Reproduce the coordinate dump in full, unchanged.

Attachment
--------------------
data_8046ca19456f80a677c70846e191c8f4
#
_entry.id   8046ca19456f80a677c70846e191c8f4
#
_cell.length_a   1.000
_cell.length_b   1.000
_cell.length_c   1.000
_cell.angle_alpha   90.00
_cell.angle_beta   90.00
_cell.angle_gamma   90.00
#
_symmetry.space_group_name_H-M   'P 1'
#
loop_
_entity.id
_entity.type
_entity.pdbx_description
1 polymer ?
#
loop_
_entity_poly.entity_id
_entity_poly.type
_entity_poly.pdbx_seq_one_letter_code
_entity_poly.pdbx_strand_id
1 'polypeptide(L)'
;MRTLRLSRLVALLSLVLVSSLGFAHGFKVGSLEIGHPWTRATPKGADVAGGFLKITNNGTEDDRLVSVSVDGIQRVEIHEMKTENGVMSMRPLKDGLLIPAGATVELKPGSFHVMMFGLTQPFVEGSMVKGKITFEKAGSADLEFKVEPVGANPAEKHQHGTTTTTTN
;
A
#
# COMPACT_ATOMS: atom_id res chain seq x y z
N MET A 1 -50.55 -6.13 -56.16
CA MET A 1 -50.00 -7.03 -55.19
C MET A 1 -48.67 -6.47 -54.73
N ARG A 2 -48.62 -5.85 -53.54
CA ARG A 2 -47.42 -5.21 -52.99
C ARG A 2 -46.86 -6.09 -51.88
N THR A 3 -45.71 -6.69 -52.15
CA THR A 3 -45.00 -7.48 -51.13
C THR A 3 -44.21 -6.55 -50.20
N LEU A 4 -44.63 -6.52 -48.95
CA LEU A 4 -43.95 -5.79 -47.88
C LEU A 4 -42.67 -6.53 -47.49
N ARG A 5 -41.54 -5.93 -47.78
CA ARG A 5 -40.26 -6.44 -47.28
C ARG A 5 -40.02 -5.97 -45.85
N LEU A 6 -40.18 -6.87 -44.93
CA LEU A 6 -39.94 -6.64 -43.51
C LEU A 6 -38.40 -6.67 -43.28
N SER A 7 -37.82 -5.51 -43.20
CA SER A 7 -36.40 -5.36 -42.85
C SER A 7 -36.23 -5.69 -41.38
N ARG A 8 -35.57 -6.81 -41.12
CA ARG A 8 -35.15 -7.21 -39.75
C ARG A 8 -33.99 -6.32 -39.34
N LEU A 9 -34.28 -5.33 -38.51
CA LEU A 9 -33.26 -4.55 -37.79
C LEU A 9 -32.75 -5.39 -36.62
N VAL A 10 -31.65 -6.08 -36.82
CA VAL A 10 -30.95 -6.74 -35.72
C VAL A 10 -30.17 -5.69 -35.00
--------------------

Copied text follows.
data_8046ca19456f80a677c70846e191c8f4
#
_entry.id   8046ca19456f80a677c70846e191c8f4
#
_cell.length_a   1.000
_cell.length_b   1.000
_cell.length_c   1.000
_cell.angle_alpha   90.00
_cell.angle_beta   90.00
_cell.angle_gamma   90.00
#
_symmetry.space_group_name_H-M   'P 1'
#
loop_
_entity.id
_entity.type
_entity.pdbx_description
1 polymer ?
#
loop_
_entity_poly.entity_id
_entity_poly.type
_entity_poly.pdbx_seq_one_letter_code
_entity_poly.pdbx_strand_id
1 'polypeptide(L)'
;MRTLRLSRLVALLSLVLVSSLGFAHGFKVGSLEIGHPWTRATPKGADVAGGFLKITNNGTEDDRLVSVSVDGIQRVEIHEMKTENGVMSMRPLKDGLLIPAGATVELKPGSFHVMMFGLTQPFVEGSMVKGKITFEKAGSADLEFKVEPVGANPAEKHQHGTTTTTTN
;
A
#
# COMPACT_ATOMS: atom_id res chain seq x y z
N MET A 1 -50.55 -6.13 -56.16
CA MET A 1 -50.00 -7.03 -55.19
C MET A 1 -48.67 -6.47 -54.73
N ARG A 2 -48.62 -5.85 -53.54
CA ARG A 2 -47.42 -5.21 -52.99
C ARG A 2 -46.86 -6.09 -51.88
N THR A 3 -45.71 -6.69 -52.15
CA THR A 3 -45.00 -7.48 -51.13
C THR A 3 -44.21 -6.55 -50.20
N LEU A 4 -44.63 -6.52 -48.95
CA LEU A 4 -43.95 -5.79 -47.88
C LEU A 4 -42.67 -6.53 -47.49
N ARG A 5 -41.54 -5.93 -47.78
CA ARG A 5 -40.26 -6.44 -47.28
C ARG A 5 -40.02 -5.97 -45.85
N LEU A 6 -40.18 -6.87 -44.93
CA LEU A 6 -39.94 -6.64 -43.51
C LEU A 6 -38.40 -6.67 -43.28
N SER A 7 -37.82 -5.51 -43.20
CA SER A 7 -36.40 -5.36 -42.85
C SER A 7 -36.23 -5.69 -41.38
N ARG A 8 -35.57 -6.81 -41.12
CA ARG A 8 -35.15 -7.21 -39.75
C ARG A 8 -33.99 -6.32 -39.34
N LEU A 9 -34.28 -5.33 -38.51
CA LEU A 9 -33.26 -4.55 -37.79
C LEU A 9 -32.75 -5.39 -36.62
N VAL A 10 -31.65 -6.08 -36.82
CA VAL A 10 -30.95 -6.74 -35.72
C VAL A 10 -30.17 -5.69 -35.00